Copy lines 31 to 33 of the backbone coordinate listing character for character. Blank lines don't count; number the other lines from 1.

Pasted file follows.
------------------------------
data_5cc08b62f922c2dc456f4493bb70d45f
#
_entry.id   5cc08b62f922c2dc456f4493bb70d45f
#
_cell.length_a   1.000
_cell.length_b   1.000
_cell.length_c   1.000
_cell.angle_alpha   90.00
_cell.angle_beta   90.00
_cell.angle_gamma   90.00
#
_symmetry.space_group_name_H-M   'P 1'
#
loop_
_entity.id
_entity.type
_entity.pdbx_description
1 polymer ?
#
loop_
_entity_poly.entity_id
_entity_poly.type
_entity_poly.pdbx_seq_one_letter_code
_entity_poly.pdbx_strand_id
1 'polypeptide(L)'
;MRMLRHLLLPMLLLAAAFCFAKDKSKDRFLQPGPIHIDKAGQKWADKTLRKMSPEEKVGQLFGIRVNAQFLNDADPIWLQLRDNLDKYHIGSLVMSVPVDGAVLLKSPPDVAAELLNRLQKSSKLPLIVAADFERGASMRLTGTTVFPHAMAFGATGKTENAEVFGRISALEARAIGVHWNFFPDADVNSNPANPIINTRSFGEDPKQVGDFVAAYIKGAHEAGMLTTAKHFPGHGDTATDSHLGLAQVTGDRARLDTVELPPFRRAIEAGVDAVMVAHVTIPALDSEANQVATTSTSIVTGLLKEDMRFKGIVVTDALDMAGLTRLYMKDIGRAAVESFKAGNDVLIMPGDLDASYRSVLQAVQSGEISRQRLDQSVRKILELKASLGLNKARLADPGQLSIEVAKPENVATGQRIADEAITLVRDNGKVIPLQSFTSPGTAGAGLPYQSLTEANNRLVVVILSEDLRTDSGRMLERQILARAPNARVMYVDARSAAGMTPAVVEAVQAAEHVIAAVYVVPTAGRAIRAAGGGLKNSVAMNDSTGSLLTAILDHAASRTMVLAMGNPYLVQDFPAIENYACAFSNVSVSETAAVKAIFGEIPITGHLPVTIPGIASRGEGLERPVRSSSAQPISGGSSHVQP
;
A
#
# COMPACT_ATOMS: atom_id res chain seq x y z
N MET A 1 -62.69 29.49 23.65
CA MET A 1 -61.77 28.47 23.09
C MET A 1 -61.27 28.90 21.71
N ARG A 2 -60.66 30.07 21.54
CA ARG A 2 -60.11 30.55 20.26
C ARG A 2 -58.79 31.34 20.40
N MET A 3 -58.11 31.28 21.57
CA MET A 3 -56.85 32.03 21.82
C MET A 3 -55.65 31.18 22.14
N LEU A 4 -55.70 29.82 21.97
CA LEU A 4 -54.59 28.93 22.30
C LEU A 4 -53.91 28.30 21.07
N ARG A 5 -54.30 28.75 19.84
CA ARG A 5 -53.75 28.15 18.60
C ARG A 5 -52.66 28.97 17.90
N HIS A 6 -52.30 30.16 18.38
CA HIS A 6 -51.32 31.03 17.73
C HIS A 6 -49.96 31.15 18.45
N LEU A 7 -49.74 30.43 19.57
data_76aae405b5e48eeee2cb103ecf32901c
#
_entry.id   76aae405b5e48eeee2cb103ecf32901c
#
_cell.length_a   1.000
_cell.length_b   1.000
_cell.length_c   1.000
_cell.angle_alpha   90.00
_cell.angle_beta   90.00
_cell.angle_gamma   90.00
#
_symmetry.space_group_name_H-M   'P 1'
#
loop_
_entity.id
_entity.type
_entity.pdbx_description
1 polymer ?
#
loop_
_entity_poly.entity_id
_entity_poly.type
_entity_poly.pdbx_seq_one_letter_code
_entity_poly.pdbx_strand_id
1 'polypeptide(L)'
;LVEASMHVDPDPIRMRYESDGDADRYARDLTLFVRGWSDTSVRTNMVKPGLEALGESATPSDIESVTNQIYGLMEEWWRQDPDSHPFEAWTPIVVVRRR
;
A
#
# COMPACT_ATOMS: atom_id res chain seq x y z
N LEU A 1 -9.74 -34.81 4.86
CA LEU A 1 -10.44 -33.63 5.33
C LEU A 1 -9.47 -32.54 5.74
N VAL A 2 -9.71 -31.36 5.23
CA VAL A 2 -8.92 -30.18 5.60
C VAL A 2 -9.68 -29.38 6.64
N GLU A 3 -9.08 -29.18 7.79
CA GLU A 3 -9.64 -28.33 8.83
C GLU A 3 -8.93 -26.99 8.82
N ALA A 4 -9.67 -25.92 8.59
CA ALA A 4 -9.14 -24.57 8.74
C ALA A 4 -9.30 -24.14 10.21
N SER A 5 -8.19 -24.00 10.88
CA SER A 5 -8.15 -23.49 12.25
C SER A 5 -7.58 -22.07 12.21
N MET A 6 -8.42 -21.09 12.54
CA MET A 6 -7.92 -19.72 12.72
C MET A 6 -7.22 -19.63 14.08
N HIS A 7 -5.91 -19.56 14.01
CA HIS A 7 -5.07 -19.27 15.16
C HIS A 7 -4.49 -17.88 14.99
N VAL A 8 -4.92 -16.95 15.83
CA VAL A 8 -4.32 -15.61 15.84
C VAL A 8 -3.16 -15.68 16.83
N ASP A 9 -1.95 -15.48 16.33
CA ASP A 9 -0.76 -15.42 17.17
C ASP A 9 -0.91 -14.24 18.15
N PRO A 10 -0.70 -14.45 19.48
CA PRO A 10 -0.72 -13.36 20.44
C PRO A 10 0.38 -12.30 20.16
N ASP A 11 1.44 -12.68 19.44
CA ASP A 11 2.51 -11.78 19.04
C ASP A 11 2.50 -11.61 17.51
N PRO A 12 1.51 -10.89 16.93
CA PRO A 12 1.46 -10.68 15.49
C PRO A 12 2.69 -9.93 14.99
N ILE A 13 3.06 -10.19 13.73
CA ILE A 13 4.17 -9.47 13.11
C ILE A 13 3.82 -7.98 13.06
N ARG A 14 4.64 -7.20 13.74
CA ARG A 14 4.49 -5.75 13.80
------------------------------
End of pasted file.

N MET A 1 -62.69 29.49 23.65
CA MET A 1 -61.77 28.47 23.09
C MET A 1 -61.27 28.90 21.71